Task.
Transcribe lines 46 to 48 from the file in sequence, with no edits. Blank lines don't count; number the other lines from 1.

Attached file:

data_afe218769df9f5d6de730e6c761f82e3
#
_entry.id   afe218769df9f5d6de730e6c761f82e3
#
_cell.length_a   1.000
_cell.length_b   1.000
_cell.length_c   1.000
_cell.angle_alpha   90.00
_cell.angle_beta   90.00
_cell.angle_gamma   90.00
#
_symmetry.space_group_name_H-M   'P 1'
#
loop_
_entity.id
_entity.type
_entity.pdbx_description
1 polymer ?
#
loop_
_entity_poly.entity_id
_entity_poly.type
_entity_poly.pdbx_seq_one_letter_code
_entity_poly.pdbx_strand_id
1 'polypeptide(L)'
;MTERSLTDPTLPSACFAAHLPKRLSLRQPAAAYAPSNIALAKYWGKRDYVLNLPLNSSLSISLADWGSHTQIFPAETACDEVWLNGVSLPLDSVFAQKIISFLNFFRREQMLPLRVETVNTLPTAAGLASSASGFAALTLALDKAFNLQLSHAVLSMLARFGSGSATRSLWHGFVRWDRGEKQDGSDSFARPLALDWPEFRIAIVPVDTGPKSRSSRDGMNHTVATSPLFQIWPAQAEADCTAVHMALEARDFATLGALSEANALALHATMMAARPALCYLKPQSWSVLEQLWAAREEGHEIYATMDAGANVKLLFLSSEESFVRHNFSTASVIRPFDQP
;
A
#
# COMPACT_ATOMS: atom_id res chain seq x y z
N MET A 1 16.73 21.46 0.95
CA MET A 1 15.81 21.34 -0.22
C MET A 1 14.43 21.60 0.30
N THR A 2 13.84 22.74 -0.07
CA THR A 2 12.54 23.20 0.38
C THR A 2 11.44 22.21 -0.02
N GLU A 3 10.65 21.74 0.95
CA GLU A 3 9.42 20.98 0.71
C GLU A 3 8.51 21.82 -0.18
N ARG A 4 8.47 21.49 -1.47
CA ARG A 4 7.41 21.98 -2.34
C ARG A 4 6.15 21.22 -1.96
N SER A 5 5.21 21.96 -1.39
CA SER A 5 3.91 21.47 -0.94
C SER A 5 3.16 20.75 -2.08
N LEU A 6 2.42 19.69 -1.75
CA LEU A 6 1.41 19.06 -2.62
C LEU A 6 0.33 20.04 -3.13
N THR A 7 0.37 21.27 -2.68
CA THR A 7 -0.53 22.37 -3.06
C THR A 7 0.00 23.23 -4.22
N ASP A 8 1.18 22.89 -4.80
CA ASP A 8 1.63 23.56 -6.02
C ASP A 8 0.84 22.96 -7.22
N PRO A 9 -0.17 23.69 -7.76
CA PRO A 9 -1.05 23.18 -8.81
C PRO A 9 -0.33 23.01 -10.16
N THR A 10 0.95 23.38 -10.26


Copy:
N LEU A 6 2.42 19.69 -1.75
CA LEU A 6 1.41 19.06 -2.62
C LEU A 6 0.33 20.04 -3.13